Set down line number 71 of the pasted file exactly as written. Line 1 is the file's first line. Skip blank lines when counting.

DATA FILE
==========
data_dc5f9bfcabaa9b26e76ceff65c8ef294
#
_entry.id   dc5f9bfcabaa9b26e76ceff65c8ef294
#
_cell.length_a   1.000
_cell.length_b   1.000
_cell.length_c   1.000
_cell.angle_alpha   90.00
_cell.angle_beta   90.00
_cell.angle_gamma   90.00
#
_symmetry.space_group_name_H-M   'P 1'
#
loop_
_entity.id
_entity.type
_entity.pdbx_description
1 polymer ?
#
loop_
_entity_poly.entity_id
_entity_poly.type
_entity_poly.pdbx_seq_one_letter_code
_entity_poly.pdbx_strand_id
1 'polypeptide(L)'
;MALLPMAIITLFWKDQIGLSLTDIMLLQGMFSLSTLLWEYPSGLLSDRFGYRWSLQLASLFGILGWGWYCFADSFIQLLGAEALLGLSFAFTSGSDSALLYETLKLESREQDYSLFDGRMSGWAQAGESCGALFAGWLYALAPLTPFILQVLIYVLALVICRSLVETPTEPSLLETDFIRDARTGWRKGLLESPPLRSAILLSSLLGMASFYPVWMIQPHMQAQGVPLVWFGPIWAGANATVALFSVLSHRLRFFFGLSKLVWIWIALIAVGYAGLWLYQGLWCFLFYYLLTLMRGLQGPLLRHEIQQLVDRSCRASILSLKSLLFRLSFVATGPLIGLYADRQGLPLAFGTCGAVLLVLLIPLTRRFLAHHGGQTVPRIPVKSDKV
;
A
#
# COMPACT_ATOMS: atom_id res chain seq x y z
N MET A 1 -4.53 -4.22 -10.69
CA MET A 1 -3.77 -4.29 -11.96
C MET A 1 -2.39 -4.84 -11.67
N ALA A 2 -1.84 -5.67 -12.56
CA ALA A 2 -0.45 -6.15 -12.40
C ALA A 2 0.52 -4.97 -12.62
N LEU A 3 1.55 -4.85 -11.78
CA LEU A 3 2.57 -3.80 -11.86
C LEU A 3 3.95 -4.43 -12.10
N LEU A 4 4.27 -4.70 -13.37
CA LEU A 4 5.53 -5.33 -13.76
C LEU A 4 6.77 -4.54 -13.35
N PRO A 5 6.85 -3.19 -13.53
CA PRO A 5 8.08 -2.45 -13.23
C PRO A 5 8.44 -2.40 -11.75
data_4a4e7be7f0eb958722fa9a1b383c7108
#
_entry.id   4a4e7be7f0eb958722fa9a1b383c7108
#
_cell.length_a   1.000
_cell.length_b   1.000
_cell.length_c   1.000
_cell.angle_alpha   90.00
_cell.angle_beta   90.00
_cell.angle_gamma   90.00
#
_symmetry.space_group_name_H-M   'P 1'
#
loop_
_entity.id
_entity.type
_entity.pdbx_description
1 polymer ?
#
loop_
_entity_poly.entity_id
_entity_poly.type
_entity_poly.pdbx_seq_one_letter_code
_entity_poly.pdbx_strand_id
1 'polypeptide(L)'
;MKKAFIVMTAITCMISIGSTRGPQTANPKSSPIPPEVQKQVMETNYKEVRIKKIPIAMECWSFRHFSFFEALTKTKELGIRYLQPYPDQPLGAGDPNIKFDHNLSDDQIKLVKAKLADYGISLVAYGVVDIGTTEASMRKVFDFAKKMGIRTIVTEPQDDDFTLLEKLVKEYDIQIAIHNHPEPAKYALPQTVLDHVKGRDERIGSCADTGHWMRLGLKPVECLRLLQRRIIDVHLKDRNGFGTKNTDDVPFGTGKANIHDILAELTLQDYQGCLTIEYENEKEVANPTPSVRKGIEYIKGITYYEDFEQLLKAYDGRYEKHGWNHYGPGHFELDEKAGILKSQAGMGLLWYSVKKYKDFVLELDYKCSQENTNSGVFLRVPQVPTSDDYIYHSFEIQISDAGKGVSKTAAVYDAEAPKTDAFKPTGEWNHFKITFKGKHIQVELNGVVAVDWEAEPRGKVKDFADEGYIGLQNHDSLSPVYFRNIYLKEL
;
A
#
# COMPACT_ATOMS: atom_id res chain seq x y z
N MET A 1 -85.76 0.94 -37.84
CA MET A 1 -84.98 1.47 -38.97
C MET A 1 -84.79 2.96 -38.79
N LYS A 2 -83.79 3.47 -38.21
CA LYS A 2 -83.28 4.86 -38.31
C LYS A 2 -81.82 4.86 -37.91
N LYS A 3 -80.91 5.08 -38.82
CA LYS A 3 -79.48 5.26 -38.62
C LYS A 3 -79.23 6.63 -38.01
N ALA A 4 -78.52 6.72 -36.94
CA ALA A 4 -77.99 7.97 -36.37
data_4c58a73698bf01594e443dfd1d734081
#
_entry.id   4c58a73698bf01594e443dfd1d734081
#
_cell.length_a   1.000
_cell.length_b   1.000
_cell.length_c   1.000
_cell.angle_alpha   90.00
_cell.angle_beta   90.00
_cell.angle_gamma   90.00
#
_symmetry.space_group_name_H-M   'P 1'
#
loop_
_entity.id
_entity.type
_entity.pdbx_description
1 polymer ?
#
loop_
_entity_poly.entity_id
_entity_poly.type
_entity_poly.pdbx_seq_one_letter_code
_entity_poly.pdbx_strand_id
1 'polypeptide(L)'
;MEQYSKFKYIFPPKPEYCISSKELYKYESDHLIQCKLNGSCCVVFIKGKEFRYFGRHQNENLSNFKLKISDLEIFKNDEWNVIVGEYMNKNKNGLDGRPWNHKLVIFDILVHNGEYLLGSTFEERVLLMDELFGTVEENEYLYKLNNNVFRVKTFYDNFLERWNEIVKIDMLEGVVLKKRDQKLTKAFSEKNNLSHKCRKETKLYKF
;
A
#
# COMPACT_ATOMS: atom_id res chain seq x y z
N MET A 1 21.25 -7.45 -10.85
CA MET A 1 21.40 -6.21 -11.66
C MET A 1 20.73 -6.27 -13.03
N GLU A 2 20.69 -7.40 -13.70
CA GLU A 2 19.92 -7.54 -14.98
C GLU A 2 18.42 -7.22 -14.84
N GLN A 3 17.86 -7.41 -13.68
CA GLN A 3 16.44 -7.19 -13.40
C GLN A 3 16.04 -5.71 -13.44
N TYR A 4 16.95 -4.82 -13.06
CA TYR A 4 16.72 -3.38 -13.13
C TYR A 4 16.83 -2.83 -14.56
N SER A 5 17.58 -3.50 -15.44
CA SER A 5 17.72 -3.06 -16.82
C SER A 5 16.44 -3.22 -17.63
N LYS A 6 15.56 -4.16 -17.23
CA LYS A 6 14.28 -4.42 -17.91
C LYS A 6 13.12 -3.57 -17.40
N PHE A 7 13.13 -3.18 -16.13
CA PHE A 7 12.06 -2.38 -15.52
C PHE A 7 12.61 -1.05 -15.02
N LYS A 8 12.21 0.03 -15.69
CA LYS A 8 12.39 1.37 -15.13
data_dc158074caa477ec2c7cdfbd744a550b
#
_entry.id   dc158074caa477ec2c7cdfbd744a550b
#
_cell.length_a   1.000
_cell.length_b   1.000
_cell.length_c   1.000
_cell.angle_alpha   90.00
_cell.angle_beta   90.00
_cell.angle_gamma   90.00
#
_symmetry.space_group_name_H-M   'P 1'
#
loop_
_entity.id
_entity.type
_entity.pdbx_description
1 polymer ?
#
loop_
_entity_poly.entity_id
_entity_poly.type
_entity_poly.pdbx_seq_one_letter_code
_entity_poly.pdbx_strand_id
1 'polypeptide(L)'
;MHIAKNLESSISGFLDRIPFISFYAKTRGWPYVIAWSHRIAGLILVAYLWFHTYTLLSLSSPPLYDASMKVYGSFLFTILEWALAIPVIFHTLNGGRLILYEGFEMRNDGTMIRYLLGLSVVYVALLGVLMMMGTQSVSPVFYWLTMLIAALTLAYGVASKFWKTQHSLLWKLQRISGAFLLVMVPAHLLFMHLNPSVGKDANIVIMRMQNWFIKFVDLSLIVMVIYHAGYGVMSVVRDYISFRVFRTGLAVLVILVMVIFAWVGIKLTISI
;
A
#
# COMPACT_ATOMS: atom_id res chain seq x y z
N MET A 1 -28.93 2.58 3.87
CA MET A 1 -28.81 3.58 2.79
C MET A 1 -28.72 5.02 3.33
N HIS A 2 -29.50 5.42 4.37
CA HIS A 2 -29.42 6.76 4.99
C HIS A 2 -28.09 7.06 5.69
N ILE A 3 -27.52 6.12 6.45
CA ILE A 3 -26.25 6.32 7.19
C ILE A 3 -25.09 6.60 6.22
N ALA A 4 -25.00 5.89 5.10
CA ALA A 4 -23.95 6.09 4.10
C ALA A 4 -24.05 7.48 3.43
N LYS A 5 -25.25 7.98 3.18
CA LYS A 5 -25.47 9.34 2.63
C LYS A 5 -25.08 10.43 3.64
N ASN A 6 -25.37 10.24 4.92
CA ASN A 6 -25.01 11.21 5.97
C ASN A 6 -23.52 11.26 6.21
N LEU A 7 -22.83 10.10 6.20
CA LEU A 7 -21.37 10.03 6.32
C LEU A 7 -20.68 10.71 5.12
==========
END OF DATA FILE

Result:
;MKKAFIVMTAITCMISIGSTRGPQTANPKSSPIPPEVQKQVMETNYKEVRIKKIPIAMECWSFRHFSFFEALTKTKELGIRYLQPYPDQPLGAGDPNIKFDHNLSDDQIKLVKAKLADYGISLVAYGVVDIGTTEASMRKVFDFAKKMGIRTIVTEPQDDDFTLLEKLVKEYDIQIAIHNHPEPAKYALPQTVLDHVKGRDERIGSCADTGHWMRLGLKPVECLRLLQRRIIDVHLKDRNGFGTKNTDDVPFGTGKANIHDILAELTLQDYQGCLTIEYENEKEVANPTPSVRKGIEYIKGITYYEDFEQLLKAYDGRYEKHGWNHYGPGHFELDEKAGILKSQAGMGLLWYSVKKYKDFVLELDYKCSQENTNSGVFLRVPQVPTSDDYIYHSFEIQISDAGKGVSKTAAVYDAEAPKTDAFKPTGEWNHFKITFKGKHIQVELNGVVAVDWEAEPRGKVKDFADEGYIGLQNHDSLSPVYFRNIYLKEL